Tag Archives: how to

How to do a pull up

Recently, I did my first chin ups. It was the first time since I was a kid that I’ve done one, and I was thrilled to be able to do it again. I had a trainer that was trying to get me to do them a while ago, but I was not successful. But practicing on my own and using the technique that P90x teaches allowed me to finally do them. Here’s how I did it:

1. Building my upper body: Pull ups require a lot of upper body strength — many women don’t possess this naturally in the way that men do. I started building my upper body with weight machines like the lat pull down, rowing machines, and cables to build chest, back, shoulders, biceps and triceps. I also did a vigorous yoga program that includes sun salutations, side arm balance, crane, head stands/hand stands, and other upper body strengthening poses.

2. Easy does it: pull ups are hard enough as they are – so why go for the most difficult kind at first? I started by going for chin ups first – the grip (palms facing you) makes them a little easier to do than the standard pull ups (palms away). Also, it’s easier if you keep your grip standard – about shoulder distance apart. Wide or close grip pull ups can be more difficult and should be attempted when you are more advanced.

3. Getting support: When I worked with my trainer, he put me on a pull up bar and said, “OK, do a pull up.” Obviously that wasn’t going to happen – there was no way I could pull up all of my weight from hanging straight down with feet dangling in the air. I needed to decrease the amount of weight I was pulling. I learned that you can practice the pull up move by resting one or both feet on a chair and pulling up a portion of your weight. As I got stronger, I tried to just barely rest one foot on the chair while pulling up as much of my weight as I could handle. One day, I was able to one pullup. The next time, I tried for two, and I did it. As I get stronger, I see how many I can do. Right now, I’m up to 6 at one time without a chair.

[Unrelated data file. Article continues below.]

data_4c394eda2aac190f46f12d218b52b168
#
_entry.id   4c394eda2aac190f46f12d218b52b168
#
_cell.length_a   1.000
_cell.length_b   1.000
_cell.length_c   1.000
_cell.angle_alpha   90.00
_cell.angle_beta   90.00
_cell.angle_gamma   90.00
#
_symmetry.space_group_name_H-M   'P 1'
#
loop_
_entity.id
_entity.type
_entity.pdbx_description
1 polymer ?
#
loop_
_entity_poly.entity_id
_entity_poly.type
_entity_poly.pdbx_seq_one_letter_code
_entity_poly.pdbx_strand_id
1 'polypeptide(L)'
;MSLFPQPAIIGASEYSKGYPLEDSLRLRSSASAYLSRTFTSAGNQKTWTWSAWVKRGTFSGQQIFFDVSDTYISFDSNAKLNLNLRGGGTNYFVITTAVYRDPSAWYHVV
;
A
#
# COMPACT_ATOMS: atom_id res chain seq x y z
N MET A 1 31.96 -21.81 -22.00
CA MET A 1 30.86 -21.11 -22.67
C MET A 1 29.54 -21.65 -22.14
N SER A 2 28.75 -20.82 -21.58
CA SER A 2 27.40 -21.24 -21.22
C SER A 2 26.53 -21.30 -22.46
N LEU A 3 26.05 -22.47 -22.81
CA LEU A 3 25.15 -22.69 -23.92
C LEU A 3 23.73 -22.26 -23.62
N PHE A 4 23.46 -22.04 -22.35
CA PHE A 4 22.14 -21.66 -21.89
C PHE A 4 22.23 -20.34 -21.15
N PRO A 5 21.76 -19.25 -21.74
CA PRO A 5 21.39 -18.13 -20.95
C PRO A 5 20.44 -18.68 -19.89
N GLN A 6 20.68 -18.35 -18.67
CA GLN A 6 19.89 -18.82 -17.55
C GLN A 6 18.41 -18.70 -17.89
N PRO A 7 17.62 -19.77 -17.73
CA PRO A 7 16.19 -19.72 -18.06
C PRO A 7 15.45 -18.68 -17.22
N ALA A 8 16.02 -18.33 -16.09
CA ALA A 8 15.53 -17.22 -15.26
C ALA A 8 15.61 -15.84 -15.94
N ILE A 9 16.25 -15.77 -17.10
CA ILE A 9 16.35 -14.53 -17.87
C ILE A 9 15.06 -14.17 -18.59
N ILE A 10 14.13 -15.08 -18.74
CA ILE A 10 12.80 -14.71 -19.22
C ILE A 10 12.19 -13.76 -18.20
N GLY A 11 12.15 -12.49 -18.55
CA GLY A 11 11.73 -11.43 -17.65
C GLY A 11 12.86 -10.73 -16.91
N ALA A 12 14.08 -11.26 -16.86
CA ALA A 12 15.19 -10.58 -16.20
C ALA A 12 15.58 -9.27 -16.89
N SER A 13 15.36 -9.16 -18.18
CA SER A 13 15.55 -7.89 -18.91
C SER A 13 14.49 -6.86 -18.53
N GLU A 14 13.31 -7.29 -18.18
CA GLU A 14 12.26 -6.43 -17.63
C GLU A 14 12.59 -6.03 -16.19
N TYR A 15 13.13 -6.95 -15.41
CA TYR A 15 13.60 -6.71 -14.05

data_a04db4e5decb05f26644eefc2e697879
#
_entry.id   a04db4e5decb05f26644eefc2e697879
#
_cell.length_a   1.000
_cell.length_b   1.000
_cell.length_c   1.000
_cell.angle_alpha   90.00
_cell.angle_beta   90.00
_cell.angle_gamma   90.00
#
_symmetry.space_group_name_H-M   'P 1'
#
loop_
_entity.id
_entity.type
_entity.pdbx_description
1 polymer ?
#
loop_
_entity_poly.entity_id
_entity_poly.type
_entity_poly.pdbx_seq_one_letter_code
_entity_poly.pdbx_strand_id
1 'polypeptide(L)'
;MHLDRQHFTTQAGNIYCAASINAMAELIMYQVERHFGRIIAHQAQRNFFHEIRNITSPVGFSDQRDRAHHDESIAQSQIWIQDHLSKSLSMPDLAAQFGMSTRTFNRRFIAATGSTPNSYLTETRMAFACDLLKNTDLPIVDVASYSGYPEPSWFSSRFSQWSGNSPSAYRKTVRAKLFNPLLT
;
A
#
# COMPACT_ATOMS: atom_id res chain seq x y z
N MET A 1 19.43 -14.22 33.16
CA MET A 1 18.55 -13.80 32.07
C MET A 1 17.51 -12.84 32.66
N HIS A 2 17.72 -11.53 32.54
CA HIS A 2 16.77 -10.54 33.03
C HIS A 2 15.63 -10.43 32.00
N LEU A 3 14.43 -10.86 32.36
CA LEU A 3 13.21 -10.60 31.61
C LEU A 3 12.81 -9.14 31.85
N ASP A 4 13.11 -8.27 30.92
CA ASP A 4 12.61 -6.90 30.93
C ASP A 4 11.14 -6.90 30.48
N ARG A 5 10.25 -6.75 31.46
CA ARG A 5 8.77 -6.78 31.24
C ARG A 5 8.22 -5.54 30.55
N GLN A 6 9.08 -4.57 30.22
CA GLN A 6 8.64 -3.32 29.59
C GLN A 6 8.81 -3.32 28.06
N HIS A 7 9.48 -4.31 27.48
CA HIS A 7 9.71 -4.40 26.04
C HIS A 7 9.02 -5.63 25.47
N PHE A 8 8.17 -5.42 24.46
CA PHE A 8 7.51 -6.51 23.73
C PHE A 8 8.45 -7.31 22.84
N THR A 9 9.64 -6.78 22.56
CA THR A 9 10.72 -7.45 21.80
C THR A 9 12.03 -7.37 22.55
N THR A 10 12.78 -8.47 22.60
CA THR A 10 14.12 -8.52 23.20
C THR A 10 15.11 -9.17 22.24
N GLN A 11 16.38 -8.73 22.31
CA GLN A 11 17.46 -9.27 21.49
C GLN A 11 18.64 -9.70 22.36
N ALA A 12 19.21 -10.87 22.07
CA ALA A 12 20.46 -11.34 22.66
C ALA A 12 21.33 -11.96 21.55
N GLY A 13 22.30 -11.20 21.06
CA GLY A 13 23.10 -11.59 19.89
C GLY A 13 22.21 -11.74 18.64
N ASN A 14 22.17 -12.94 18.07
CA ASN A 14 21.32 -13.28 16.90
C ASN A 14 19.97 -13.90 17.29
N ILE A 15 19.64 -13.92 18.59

Mindfulness – How to Start

Mindful eating is not difficult. It’s just a matter of practice.

But first, you need to see what being mindful is like.

Most of the time, we are walking around thinking about other things, multitasking, in a sort of half-in, half-out state of consciousness. We’re here physically, but we’re not here mentally. So, we have to learn to train our minds to be here now.

One of the easiest and most accessible – yet at times maddeningly difficult – ways to fall into mindfulness is to start by following your breath.

Get into a comfortable position. Sitting upright in a chair with your feet flat on the floor works well. Remove as many distractions from your area as possible – turn off electronics, mute the phone, make sure you will not be disturbed for a few minutes.

Then, all you need to do is pay attention to your breath. Notice how it flows into your lungs on the inhale. Pay attention to the natural pause that you have when your lungs are inflated. Then, you slowly exhale until your lungs are empty. You pause again at the bottom of the exhale. And then your automatically start again.

Your mind, like a dog, has probably already wandered off on many different tangents. It’s ok. Just bring your mind back to your breath. Each time it wanders, bring it back. It will wander. That’s its nature. Be patient with yourself.  Meditation is called a practice because you have to keep practicing it.

Try to practice for 10 minutes per day if possible – take 5 minutes in the morning and 5  minutes at the end of the day. Notice how you feel before and after your practice. What has changed? What hasn’t? What do you now see that you didn’t before?